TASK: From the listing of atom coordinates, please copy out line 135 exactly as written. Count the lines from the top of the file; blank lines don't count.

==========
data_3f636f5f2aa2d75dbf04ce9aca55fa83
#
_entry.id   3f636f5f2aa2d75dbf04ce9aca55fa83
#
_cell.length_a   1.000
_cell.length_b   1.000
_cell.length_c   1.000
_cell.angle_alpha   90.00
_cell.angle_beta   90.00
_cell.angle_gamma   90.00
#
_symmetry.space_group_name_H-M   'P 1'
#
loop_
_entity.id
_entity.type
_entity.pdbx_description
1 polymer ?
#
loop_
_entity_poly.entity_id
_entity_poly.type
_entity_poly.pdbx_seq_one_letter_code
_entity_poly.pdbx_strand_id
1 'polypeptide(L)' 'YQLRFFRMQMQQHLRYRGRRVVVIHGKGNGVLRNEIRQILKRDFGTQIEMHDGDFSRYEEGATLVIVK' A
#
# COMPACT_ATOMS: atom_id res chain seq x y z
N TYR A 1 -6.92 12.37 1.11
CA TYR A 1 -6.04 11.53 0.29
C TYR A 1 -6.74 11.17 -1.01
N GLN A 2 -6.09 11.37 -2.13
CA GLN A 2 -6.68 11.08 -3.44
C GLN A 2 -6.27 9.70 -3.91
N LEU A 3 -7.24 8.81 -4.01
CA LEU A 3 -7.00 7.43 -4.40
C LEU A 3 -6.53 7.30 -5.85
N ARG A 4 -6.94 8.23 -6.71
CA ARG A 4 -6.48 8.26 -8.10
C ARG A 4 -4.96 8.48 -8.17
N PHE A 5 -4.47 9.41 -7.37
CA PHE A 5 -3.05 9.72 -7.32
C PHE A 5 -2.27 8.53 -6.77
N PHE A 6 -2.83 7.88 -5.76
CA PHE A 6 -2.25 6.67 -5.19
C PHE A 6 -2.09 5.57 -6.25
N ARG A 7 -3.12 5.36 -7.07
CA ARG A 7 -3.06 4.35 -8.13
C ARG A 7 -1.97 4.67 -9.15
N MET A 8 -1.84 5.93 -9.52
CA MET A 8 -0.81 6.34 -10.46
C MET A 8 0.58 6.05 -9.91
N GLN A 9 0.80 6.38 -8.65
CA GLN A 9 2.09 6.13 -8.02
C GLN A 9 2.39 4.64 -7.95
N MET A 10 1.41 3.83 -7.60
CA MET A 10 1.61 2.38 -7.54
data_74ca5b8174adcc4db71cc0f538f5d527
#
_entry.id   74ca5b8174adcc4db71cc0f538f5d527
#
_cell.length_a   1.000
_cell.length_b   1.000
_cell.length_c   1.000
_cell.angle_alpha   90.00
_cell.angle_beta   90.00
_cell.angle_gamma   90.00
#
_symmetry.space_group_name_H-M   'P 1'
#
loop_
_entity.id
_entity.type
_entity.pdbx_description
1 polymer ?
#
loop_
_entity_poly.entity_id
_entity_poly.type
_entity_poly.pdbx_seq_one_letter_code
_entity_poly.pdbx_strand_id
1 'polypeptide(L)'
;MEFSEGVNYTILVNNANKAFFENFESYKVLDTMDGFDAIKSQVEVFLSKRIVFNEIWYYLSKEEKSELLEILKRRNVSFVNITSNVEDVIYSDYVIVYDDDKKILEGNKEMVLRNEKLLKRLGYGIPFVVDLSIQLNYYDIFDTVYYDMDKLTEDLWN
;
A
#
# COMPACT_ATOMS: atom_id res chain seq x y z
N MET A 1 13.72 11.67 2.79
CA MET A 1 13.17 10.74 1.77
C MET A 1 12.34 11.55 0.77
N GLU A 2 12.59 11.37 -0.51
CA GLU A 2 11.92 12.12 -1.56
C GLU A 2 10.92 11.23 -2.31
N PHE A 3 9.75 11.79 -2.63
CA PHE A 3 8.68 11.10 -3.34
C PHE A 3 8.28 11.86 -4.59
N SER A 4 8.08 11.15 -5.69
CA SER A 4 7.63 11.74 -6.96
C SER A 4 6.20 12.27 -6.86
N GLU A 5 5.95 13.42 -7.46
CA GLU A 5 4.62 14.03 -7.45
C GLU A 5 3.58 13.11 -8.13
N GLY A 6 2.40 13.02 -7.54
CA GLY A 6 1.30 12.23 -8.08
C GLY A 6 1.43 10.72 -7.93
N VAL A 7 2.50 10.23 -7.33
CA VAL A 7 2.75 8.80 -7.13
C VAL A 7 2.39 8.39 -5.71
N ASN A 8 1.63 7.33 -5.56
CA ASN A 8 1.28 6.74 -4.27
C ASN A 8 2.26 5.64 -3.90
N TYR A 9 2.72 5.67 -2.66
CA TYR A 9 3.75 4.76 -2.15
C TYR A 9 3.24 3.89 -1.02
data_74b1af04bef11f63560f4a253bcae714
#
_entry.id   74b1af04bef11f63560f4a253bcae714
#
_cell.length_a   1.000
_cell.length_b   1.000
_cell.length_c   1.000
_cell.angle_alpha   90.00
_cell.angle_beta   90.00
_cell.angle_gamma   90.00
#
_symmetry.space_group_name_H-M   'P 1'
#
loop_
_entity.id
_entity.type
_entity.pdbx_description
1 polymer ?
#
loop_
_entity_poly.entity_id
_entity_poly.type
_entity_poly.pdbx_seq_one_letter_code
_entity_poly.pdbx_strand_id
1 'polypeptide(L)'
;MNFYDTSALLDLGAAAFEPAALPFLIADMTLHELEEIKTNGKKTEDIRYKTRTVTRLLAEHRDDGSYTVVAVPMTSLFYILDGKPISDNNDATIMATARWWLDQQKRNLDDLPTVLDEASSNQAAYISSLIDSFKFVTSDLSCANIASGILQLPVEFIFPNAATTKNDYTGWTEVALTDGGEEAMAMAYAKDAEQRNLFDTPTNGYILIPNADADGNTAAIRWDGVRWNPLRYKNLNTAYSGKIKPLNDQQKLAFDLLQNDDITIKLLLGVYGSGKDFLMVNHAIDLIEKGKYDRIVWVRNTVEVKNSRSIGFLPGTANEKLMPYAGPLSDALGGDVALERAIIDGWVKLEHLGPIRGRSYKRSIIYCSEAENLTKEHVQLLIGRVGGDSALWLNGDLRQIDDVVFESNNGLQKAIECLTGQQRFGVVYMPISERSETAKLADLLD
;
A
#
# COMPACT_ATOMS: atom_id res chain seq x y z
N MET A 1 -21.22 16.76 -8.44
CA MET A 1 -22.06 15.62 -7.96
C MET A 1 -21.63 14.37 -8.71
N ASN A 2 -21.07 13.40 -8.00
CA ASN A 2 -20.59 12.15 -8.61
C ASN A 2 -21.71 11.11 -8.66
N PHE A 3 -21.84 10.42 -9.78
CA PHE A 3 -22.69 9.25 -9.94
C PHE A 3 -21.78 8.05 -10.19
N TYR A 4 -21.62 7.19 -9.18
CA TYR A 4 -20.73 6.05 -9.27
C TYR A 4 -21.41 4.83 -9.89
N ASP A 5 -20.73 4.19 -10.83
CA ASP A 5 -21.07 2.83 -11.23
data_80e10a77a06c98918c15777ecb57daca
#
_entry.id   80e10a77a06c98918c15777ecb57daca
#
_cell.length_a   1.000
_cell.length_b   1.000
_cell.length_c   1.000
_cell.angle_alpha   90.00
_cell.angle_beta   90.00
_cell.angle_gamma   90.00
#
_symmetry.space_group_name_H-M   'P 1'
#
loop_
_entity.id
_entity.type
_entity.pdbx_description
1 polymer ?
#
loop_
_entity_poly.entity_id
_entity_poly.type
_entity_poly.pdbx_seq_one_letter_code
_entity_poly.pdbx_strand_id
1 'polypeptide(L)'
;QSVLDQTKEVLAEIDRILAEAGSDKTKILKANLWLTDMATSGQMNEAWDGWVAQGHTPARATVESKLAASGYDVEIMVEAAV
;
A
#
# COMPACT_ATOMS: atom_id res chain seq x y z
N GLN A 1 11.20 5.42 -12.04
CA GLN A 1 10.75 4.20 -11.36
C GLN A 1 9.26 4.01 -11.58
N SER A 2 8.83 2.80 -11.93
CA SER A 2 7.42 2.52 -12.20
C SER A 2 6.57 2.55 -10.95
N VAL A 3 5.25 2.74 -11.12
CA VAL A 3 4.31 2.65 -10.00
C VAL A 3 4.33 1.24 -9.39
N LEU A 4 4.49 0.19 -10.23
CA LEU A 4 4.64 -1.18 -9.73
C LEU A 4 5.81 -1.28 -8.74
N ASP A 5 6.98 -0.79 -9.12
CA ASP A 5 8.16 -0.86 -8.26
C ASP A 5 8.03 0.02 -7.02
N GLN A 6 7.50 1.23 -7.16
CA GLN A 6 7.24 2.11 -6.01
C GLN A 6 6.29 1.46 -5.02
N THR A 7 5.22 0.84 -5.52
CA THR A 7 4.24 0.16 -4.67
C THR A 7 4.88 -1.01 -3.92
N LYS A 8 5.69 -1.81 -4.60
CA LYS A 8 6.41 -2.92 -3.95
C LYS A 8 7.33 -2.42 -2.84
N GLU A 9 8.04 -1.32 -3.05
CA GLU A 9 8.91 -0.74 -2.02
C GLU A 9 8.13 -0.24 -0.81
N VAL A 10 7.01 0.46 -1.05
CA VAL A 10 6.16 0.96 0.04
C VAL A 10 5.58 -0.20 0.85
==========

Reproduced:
_entity_poly.type